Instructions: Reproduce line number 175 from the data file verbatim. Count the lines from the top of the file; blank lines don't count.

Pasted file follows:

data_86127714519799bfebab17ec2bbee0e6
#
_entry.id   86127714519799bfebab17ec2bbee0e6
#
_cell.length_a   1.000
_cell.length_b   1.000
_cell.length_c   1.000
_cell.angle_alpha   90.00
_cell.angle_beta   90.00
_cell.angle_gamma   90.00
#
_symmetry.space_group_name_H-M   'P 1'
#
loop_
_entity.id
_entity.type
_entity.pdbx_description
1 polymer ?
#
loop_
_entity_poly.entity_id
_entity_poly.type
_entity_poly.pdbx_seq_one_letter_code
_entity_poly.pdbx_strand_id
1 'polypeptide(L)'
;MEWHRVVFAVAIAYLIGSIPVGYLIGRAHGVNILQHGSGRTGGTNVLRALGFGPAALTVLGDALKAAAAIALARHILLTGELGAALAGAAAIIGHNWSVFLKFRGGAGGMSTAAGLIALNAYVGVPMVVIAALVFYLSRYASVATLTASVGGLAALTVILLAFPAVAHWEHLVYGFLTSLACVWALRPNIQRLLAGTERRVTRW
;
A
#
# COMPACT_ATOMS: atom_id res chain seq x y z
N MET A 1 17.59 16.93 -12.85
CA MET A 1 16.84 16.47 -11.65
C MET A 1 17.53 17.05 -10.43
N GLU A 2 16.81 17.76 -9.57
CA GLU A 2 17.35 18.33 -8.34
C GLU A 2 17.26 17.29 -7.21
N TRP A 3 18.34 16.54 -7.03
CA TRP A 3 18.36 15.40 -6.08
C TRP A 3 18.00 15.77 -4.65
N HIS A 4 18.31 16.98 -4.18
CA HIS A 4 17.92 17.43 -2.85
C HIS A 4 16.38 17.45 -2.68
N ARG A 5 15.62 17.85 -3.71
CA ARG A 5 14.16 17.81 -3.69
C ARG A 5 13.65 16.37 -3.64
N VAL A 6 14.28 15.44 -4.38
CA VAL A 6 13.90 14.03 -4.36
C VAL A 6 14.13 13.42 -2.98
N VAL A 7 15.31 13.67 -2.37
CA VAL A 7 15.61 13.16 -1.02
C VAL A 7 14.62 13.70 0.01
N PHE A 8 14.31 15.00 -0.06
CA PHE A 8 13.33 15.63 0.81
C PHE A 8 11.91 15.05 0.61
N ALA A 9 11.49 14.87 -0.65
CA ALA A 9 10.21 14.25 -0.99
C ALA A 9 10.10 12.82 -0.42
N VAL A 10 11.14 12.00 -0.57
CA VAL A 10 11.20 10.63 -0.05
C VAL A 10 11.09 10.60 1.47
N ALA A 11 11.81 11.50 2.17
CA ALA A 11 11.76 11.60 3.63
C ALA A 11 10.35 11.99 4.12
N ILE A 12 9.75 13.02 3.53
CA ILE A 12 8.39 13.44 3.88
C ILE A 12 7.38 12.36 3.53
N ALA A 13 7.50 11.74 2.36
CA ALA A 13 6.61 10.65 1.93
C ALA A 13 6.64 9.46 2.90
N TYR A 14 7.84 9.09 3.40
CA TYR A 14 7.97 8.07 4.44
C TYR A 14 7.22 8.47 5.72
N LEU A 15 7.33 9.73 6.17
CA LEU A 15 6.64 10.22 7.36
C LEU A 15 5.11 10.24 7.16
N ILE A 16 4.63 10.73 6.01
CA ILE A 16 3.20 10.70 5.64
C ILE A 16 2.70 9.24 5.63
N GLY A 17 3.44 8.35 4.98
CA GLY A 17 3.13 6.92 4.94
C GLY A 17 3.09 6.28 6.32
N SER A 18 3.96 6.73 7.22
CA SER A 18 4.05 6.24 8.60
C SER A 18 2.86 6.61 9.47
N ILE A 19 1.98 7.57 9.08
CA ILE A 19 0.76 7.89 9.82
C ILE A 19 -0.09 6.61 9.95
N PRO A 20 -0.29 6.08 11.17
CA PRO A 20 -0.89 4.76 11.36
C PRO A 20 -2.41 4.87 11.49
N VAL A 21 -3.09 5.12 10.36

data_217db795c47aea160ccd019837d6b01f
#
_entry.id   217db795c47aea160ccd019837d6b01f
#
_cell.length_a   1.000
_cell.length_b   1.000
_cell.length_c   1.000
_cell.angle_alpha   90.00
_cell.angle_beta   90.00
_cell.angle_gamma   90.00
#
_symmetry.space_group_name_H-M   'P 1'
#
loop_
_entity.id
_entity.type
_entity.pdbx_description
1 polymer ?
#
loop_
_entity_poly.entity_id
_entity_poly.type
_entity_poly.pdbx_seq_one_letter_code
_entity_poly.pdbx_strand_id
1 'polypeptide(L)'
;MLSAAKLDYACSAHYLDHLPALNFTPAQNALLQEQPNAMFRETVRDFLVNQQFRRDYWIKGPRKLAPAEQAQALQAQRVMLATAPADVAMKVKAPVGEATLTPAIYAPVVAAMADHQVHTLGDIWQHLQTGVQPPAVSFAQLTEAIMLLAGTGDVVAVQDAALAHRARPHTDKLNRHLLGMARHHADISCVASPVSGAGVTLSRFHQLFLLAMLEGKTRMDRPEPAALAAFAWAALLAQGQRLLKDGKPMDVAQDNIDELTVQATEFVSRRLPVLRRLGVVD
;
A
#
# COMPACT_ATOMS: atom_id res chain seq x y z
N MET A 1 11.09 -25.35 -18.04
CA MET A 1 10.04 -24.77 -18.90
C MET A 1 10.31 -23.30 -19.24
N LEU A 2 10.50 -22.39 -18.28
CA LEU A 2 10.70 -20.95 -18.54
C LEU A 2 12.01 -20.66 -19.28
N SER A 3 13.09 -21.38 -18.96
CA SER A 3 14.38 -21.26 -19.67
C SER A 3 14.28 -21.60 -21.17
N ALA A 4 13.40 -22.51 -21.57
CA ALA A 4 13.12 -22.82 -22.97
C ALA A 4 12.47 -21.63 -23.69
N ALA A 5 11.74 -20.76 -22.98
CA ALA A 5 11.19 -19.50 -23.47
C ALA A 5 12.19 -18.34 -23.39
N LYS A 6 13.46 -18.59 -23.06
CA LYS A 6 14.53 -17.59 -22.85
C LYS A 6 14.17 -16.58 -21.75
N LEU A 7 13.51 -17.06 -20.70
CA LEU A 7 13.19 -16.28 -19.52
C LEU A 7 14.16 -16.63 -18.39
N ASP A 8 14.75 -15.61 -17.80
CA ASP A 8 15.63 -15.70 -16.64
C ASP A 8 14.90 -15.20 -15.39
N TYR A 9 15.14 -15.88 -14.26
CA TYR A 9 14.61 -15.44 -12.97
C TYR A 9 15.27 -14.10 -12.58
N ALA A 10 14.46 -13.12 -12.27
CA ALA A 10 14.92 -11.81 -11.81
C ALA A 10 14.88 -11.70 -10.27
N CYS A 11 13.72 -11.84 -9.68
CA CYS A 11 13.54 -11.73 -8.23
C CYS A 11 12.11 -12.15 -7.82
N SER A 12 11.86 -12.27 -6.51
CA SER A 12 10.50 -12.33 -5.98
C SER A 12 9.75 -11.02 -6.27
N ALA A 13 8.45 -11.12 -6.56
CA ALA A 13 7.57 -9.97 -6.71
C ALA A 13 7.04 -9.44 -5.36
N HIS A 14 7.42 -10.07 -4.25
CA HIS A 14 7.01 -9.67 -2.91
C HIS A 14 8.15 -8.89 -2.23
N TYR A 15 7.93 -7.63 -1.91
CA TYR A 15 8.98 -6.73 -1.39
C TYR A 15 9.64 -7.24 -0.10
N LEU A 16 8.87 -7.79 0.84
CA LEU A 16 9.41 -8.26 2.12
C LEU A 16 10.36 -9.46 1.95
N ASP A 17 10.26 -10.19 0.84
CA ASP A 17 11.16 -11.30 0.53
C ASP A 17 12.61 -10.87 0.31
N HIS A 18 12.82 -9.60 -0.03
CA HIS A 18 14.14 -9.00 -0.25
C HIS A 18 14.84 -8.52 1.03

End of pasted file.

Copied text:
C HIS A 18 14.84 -8.52 1.03